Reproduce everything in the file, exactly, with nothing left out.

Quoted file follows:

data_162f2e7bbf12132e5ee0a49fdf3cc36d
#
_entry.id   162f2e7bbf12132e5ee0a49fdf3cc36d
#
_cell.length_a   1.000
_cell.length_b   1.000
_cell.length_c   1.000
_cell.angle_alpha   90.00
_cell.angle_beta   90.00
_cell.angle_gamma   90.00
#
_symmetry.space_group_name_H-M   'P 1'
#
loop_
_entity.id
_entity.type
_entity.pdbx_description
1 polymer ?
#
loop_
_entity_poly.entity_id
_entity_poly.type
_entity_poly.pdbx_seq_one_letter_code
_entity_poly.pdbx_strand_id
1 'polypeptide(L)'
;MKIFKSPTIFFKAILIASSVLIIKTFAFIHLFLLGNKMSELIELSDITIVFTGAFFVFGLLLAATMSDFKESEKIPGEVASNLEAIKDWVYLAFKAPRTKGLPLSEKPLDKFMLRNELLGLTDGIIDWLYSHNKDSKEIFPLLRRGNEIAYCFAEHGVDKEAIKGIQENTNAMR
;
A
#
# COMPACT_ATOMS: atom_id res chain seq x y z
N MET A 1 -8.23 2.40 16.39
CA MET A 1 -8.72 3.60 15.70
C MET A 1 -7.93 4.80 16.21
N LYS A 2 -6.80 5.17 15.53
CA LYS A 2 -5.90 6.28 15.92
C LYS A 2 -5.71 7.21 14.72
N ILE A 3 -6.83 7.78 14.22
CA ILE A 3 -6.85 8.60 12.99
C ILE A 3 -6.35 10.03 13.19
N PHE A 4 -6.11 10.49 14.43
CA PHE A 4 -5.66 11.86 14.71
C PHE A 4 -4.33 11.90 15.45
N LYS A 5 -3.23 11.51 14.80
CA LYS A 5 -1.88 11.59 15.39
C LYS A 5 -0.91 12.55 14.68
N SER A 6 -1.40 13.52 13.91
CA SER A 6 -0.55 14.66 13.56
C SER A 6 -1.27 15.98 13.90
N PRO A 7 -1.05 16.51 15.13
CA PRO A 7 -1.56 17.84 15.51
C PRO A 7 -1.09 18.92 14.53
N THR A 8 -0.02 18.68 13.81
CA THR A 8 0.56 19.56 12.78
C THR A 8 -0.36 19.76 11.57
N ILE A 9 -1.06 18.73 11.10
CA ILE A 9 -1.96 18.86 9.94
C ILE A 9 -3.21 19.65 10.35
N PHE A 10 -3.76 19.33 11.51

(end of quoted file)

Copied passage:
data_162f2e7bbf12132e5ee0a49fdf3cc36d
#
_entry.id   162f2e7bbf12132e5ee0a49fdf3cc36d
#
_cell.length_a   1.000
_cell.length_b   1.000
_cell.length_c   1.000
_cell.angle_alpha   90.00
_cell.angle_beta   90.00
_cell.angle_gamma   90.00
#
_symmetry.space_group_name_H-M   'P 1'
#
loop_
_entity.id
_entity.type
_entity.pdbx_description
1 polymer ?
#
loop_
_entity_poly.entity_id
_entity_poly.type
_entity_poly.pdbx_seq_one_letter_code
_entity_poly.pdbx_strand_id
1 'polypeptide(L)'
;MKIFKSPTIFFKAILIASSVLIIKTFAFIHLFLLGNKMSELIELSDITIVFTGAFFVFGLLLAATMSDFKESEKIPGEVASNLEAIKDWVYLAFKAPRTKGLPLSEKPLDKFMLRNELLGLTDGIIDWLYSHNKDSKEIFPLLRRGNEIAYCFAEHGVDKEAIKGIQENTNAMR
;
A
#
# COMPACT_ATOMS: atom_id res chain seq x y z
N MET A 1 -8.23 2.40 16.39
CA MET A 1 -8.72 3.60 15.70
C MET A 1 -7.93 4.80 16.21
N LYS A 2 -6.80 5.17 15.53
CA LYS A 2 -5.90 6.28 15.92
C LYS A 2 -5.71 7.21 14.72
N ILE A 3 -6.83 7.78 14.22
CA ILE A 3 -6.85 8.60 12.99
C ILE A 3 -6.35 10.03 13.19
N PHE A 4 -6.11 10.49 14.43
CA PHE A 4 -5.66 11.86 14.71
C PHE A 4 -4.33 11.90 15.45
N LYS A 5 -3.23 11.51 14.80
CA LYS A 5 -1.88 11.59 15.39
C LYS A 5 -0.91 12.55 14.68
N SER A 6 -1.40 13.52 13.91
CA SER A 6 -0.55 14.66 13.56
C SER A 6 -1.27 15.98 13.90
N PRO A 7 -1.05 16.51 15.13
CA PRO A 7 -1.56 17.84 15.51
C PRO A 7 -1.09 18.92 14.53
N THR A 8 -0.02 18.68 13.81
CA THR A 8 0.56 19.56 12.78
C THR A 8 -0.36 19.76 11.57
N ILE A 9 -1.06 18.73 11.10
CA ILE A 9 -1.96 18.86 9.94
C ILE A 9 -3.21 19.65 10.35
N PHE A 10 -3.76 19.33 11.51